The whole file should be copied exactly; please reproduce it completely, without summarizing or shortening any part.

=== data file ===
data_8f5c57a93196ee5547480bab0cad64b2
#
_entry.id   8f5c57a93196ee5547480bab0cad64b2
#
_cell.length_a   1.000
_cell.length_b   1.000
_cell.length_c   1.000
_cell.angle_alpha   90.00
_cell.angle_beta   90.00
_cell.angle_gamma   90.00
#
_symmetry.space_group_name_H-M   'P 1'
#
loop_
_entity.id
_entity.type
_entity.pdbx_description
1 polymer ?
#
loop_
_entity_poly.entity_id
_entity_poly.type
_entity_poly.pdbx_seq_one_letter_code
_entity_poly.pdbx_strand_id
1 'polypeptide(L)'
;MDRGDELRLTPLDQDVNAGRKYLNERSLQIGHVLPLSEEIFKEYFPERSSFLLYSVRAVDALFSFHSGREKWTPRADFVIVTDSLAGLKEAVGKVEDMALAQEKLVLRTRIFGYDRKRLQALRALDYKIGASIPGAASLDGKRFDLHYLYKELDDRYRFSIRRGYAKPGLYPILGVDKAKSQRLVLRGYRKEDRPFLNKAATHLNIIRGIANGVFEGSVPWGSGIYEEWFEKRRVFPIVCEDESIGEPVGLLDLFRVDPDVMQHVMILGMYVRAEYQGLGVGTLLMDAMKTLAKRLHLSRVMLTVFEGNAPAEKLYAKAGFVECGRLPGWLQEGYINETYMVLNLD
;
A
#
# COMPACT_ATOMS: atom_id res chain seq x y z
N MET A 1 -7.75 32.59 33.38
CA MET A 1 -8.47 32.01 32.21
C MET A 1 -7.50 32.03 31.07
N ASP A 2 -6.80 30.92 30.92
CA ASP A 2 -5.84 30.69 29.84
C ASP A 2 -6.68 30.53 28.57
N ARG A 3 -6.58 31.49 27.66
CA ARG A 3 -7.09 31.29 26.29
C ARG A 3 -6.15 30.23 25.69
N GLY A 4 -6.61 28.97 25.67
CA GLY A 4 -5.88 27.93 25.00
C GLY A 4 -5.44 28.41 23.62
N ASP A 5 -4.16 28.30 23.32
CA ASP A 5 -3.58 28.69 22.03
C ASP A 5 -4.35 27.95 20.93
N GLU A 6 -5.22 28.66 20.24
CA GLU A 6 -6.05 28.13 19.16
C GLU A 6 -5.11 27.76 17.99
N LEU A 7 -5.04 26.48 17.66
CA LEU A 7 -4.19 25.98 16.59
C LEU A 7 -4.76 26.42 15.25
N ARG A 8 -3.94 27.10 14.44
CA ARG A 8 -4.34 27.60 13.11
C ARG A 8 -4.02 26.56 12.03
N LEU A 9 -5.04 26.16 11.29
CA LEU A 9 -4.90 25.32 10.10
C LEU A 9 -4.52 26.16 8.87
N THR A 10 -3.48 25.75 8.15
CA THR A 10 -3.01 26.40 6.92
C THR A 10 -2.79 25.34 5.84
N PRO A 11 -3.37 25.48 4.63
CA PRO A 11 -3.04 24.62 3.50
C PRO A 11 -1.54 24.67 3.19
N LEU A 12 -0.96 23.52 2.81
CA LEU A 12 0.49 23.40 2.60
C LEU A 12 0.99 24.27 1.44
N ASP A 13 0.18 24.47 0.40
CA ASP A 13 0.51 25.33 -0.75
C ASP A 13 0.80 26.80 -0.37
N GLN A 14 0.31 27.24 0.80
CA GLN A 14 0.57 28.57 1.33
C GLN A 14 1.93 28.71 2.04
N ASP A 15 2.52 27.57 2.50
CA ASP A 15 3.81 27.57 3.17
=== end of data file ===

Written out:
data_8f5c57a93196ee5547480bab0cad64b2
#
_entry.id   8f5c57a93196ee5547480bab0cad64b2
#
_cell.length_a   1.000
_cell.length_b   1.000
_cell.length_c   1.000
_cell.angle_alpha   90.00
_cell.angle_beta   90.00
_cell.angle_gamma   90.00
#
_symmetry.space_group_name_H-M   'P 1'
#
loop_
_entity.id
_entity.type
_entity.pdbx_description
1 polymer ?
#
loop_
_entity_poly.entity_id
_entity_poly.type
_entity_poly.pdbx_seq_one_letter_code
_entity_poly.pdbx_strand_id
1 'polypeptide(L)'
;MDRGDELRLTPLDQDVNAGRKYLNERSLQIGHVLPLSEEIFKEYFPERSSFLLYSVRAVDALFSFHSGREKWTPRADFVIVTDSLAGLKEAVGKVEDMALAQEKLVLRTRIFGYDRKRLQALRALDYKIGASIPGAASLDGKRFDLHYLYKELDDRYRFSIRRGYAKPGLYPILGVDKAKSQRLVLRGYRKEDRPFLNKAATHLNIIRGIANGVFEGSVPWGSGIYEEWFEKRRVFPIVCEDESIGEPVGLLDLFRVDPDVMQHVMILGMYVRAEYQGLGVGTLLMDAMKTLAKRLHLSRVMLTVFEGNAPAEKLYAKAGFVECGRLPGWLQEGYINETYMVLNLD
;
A
#
# COMPACT_ATOMS: atom_id res chain seq x y z
N MET A 1 -7.75 32.59 33.38
CA MET A 1 -8.47 32.01 32.21
C MET A 1 -7.50 32.03 31.07
N ASP A 2 -6.80 30.92 30.92
CA ASP A 2 -5.84 30.69 29.84
C ASP A 2 -6.68 30.53 28.57
N ARG A 3 -6.58 31.49 27.66
CA ARG A 3 -7.09 31.29 26.29
C ARG A 3 -6.15 30.23 25.69
N GLY A 4 -6.61 28.97 25.67
CA GLY A 4 -5.88 27.93 25.00
C GLY A 4 -5.44 28.41 23.62
N ASP A 5 -4.16 28.30 23.32
CA ASP A 5 -3.58 28.69 22.03
C ASP A 5 -4.35 27.95 20.93
N GLU A 6 -5.22 28.66 20.24
CA GLU A 6 -6.05 28.13 19.16
C GLU A 6 -5.11 27.76 17.99
N LEU A 7 -5.04 26.48 17.66
CA LEU A 7 -4.19 25.98 16.59
C LEU A 7 -4.76 26.42 15.25
N ARG A 8 -3.94 27.10 14.44
CA ARG A 8 -4.34 27.60 13.11
C ARG A 8 -4.02 26.56 12.03
N LEU A 9 -5.04 26.16 11.29
CA LEU A 9 -4.90 25.32 10.10
C LEU A 9 -4.52 26.16 8.87
N THR A 10 -3.48 25.75 8.15
CA THR A 10 -3.01 26.40 6.92
C THR A 10 -2.79 25.34 5.84
N PRO A 11 -3.37 25.48 4.63
CA PRO A 11 -3.04 24.62 3.50
C PRO A 11 -1.54 24.67 3.19
N LEU A 12 -0.96 23.52 2.81
CA LEU A 12 0.49 23.40 2.60
C LEU A 12 0.99 24.27 1.44
N ASP A 13 0.18 24.47 0.40
CA ASP A 13 0.51 25.33 -0.75
C ASP A 13 0.80 26.80 -0.37
N GLN A 14 0.31 27.24 0.80
CA GLN A 14 0.57 28.57 1.33
C GLN A 14 1.93 28.71 2.04
N ASP A 15 2.52 27.57 2.50
CA ASP A 15 3.81 27.57 3.17